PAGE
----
The need for quantitative image analysis in radiology is universal: computer-aided detection, segmentation for 3D volume visualization, image enhancement, pattern recognition etc. All need effective, robust and preferably generic (not ad hoc) algorithms for the computer. How to design such algorithms? A good inspiration source is the functionality of the visual system, the best investigated brain structure today. In this talk we will explain how we think the brain calculates features in images, why the retina measures at a wide range of resolutions and how we can exploit this in multi-scale analysis, and how we can learn to understand and exploit the Gestalt Laws. The visual system is strongly adaptive and self-learning. New optical recording techniques have given new insight in how the cells in the visual cortex are functioning. We will go through these functionalities step-by-step.What we discover, is quite amazing. We recognize huge amounts of filter banks in the first stages of vision: many filters analyse each pixel of the incoming image at a range of scales, orientations, derivative order, for each colour, and also as a function of time. Extensive feedback loops take care of optimal settings locally.We programmed these filters into the computer, and were able to build many interesting applications for (bio-) medical imaging: detection of catheters at seriously reduced levels of fluoroscopy X-ray radiation dose, automatic detection of polyps in the colon, quantitative analysis of ischemic heart ventricle deformation, breast cancer CAD, pulmonary emboli CAD and analysis of in-vivo microscopy images now so abundant in modern life-sciences research.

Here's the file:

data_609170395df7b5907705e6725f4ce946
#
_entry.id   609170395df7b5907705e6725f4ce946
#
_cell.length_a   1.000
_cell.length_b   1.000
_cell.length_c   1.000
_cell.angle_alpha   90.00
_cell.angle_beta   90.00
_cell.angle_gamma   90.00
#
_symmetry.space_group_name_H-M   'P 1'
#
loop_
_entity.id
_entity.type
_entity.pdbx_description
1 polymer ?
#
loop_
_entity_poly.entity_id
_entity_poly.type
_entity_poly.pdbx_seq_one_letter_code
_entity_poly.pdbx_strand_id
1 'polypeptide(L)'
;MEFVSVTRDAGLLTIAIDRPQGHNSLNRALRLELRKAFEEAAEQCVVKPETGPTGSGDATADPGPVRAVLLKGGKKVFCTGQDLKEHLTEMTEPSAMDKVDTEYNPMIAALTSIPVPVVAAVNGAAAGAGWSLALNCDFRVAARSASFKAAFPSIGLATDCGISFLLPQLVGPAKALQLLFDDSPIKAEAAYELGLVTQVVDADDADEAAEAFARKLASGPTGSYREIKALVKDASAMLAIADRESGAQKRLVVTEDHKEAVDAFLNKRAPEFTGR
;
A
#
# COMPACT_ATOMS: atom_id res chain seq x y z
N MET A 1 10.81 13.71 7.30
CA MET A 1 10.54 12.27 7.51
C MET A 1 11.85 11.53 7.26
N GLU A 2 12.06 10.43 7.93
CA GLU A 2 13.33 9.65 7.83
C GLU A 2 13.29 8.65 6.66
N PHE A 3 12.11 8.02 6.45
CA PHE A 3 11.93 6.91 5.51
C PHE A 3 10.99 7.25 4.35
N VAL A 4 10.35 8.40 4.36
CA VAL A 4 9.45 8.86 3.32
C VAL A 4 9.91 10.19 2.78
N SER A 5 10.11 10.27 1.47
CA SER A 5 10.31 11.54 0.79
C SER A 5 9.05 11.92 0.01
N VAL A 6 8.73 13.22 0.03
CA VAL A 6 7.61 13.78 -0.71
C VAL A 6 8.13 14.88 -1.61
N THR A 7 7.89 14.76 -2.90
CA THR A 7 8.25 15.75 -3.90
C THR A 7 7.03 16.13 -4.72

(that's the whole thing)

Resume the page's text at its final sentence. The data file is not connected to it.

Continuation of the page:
|Title of host publication||Proceedings of the European Conference on Radiology (ECR 2010), 4-8 March 2010, Vienna, Austria|
|Publication status||Published - 2011|